~ I think this explains why multiphrenia is more of a new phenomenon, because these things did not occur in earlier years and could not influence people as much.

Pg 97 – Talks about how Western culture typically values individual self-determination and the person who resists pressure from others and does it his or her way. The problem with this is that it makes people seem isolated from their surroundings and puts the individual before all others.

~ I think this is a good sum-up of my mention of rugged individualism where it mentions intravidualism above.

Pg 104 – “The problems with these assumptions begin with a consideration of the audience – reader or listener. To make sense of another’s words or actions, the audience must proceed form some perspective. Others’ words do not come with labels indicating how they must be interpreted, and such interpretation must thus be based ona a set of assumptions, or a perspective – concerning, for example, what people “have on their minds,” how they are motivated, and so on. The German theorist Hans-Georg Gadamer proposes that people approach a text (or any other verbal expression) with a forestructure of understandings that form the basis for interpretation. However, this forestructure is open to change through time. The horizon of understanding, as he puts it, is continuously changing over the course of history, favoring interpretations in one period that would seem woolly-minded or absurd in another.”

~ In order for us to gauge a situation and have the working self-concept make decisions on what to do we draw information from our personal heritage and similar past experiences. This would be the forestructure. The forestructure changes with time because the personal heritage changes with every new experience.

Pg  111 – “The increasing awareness of multiplicity in perspective undermines attempts to justify any transcendent criterion of the correct. Concepts of truth, honesty, and authenticity now turn strange. Not only do attempts at characterizing the actual person – the workings of the mind, the human spirit, or the biological individual – become suspect. The very concept of an internal core – an intentional, rational agent – (112) also begins to fray.”

~ I understand that it’s hard to think of anything as rational and stable if everything is constantly changing.

Pg 114 – “The emphasis on multiplicity of voice is captured for the postmodern architect by the concepts of double or multiple coding.”

~ Double/multiple coding is also how we view situations that we make sense of. We seek to understand it in forms of many self-representations and possible selves, thus it takes on many different meanings. It also takes on many different meanings for the various people involved in the same situation.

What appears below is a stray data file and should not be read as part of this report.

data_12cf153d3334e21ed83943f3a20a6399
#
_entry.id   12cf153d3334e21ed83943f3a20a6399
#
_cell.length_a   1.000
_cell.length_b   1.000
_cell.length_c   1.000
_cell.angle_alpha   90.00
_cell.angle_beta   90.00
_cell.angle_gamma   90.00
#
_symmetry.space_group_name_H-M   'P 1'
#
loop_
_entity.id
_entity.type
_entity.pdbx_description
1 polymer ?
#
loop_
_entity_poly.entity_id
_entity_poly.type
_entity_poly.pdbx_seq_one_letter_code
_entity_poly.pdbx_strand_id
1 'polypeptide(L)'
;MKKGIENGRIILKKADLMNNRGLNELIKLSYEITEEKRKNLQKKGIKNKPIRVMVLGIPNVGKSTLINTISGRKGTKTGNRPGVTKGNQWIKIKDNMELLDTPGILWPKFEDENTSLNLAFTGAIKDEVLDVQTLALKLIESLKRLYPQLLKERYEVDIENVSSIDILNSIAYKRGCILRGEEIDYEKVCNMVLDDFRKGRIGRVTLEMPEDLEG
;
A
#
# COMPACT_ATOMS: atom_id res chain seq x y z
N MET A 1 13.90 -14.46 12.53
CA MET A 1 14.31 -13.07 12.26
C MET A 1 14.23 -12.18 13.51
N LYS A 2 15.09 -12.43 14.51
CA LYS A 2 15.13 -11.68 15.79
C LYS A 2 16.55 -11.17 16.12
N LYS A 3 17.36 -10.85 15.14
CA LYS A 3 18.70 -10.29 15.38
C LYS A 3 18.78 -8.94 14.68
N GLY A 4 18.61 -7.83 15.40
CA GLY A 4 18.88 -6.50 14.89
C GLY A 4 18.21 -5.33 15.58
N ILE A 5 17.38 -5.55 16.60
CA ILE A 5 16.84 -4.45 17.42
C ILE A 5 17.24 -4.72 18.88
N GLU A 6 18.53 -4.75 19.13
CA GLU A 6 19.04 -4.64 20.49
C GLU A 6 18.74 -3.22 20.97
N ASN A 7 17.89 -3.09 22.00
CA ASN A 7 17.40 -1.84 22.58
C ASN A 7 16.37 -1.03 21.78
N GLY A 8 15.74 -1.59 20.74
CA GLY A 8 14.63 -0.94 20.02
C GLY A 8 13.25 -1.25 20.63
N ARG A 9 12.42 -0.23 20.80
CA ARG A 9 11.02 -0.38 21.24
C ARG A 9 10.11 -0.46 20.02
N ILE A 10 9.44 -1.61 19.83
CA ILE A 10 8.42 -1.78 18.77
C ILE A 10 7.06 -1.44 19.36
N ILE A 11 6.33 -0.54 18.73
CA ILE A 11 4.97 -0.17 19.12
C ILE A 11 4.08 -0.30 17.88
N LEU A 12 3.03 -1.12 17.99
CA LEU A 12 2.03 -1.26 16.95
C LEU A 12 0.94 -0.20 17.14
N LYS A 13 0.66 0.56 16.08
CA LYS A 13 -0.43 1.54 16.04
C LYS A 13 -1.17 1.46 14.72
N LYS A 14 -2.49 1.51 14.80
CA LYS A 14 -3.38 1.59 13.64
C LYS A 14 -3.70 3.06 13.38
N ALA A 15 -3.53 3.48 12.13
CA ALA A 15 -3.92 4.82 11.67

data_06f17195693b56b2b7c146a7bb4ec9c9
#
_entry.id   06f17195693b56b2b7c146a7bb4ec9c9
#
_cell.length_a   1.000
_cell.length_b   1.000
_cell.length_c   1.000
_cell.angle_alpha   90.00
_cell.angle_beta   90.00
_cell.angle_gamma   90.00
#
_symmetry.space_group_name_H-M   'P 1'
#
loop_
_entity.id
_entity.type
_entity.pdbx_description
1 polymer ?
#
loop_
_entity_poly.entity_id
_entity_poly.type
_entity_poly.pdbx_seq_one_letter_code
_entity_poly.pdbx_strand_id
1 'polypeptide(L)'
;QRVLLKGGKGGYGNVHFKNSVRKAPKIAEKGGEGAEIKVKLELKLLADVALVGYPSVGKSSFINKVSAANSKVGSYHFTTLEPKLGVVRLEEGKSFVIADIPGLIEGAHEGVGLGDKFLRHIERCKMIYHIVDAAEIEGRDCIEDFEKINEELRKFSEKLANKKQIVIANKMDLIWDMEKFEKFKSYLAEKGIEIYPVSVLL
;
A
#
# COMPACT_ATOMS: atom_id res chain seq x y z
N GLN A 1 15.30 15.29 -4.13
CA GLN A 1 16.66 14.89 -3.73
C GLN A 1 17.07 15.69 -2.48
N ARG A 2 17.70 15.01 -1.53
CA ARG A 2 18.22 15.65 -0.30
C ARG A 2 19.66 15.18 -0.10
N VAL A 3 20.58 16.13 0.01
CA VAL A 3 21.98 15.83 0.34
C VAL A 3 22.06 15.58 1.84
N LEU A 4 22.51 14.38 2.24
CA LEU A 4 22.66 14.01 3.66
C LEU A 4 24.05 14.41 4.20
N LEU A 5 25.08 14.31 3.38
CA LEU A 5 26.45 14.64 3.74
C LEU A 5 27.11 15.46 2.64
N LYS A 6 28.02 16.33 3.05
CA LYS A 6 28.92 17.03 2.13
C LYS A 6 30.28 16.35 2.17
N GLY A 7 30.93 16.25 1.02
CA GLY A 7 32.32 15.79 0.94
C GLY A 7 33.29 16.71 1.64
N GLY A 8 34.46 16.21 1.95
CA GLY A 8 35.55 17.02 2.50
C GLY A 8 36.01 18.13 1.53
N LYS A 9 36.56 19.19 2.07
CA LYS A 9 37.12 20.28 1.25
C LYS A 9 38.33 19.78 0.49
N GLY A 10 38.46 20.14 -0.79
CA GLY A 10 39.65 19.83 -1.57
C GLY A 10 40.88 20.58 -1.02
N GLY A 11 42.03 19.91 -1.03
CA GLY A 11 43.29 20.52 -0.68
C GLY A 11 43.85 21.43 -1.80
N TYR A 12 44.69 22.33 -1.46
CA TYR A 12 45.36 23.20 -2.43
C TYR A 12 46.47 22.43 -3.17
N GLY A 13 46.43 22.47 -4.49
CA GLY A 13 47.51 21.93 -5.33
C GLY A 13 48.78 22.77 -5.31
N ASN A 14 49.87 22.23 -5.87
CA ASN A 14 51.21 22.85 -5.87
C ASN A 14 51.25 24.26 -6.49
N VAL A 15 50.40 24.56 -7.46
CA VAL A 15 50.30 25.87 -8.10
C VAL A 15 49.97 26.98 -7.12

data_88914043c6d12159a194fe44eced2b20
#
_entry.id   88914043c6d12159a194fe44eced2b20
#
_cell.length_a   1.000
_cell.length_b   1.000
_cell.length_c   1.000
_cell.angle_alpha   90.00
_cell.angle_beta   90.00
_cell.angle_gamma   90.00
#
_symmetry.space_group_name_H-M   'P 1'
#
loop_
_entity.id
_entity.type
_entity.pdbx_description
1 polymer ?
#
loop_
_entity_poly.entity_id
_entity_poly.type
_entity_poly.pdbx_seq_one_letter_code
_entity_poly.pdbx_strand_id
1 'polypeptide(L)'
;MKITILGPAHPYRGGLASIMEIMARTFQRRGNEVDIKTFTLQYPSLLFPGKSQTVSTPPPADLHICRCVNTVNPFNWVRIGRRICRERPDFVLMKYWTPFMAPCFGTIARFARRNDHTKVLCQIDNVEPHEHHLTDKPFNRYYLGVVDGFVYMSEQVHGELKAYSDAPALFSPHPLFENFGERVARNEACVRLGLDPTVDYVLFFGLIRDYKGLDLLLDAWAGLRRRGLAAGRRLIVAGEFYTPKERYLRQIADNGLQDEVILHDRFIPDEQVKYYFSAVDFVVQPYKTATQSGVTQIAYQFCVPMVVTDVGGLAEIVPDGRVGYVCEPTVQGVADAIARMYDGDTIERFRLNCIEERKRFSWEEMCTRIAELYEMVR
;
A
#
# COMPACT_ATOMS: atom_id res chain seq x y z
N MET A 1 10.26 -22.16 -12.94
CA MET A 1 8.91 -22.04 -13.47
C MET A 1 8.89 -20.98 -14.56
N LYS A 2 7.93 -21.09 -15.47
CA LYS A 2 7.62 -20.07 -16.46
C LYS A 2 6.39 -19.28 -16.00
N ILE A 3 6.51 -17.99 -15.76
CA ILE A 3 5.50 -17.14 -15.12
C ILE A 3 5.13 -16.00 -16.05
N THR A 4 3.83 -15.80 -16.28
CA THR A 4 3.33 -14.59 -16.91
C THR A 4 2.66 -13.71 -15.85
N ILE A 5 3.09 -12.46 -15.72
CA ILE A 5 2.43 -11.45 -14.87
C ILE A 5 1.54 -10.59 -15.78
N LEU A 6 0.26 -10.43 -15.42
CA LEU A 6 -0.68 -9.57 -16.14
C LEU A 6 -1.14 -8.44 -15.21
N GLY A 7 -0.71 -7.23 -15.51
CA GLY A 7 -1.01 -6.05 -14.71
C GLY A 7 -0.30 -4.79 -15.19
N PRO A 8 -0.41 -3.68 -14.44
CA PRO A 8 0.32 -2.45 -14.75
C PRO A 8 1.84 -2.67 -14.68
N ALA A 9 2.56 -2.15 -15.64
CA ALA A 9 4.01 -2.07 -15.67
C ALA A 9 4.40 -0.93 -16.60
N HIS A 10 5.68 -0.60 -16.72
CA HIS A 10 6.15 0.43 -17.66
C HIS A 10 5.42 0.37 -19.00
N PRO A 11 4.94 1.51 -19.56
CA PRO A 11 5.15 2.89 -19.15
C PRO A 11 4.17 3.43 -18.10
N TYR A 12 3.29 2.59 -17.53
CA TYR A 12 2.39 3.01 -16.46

Pg 118 – “Increasingly, then, the traditional categories of cultural life become blurred, the edges indistinct.”

~ I see this being true, especially with self-representations and possible selves. We all feel connected to so many cultures that certain cultures can blend together and almost seem like the same one. In fact, sometimes we make presumptions that two different cultures are one in the same.

Pg 118 – “When the distinction between subject and object ceases to compel, and category boundaries lost their edges, we become less and less able to distinguish me and mine from you and yours.”

~ As cultures and those in cultures collide we see more similarities between people. We have to see the differences to understand our own individuality.

Pg 121 – “Deconstruction theorists propose that words gain their meaning through their reference to other words; literary works gain their significance by the way they are related to other writings. Thus language does not derive its character from reality, but form other language. Now consider the media – newspapers, television, the movies, radio. For Baudrillard, media portrayals of the world are driven not by the way the world “is,” but by the steadily emerging histories of portrayal itself. As these histories unfold, each new lamination is influenced by the preceding, accounts are layered upon accounts, and reality is transformed into a hyperreality.”

~ Nothing is important without its relation to something else. The more related it is the more “real” it becomes. Therefore, something that seems really related becomes hyperreal. This explains why certain things carry more weight in their form of possible self or self-representation or place in personal heritage. If it is an experience or situation that is hyperreal it will carry more significance than other experiences.

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The saturated self: Dilemmas of identity in contemporary life; Kenneth J. Gergen, Pt. 1 The saturated self: Dilemmas of identity in contemporary life; Kenneth J. Gergen, Pt. 3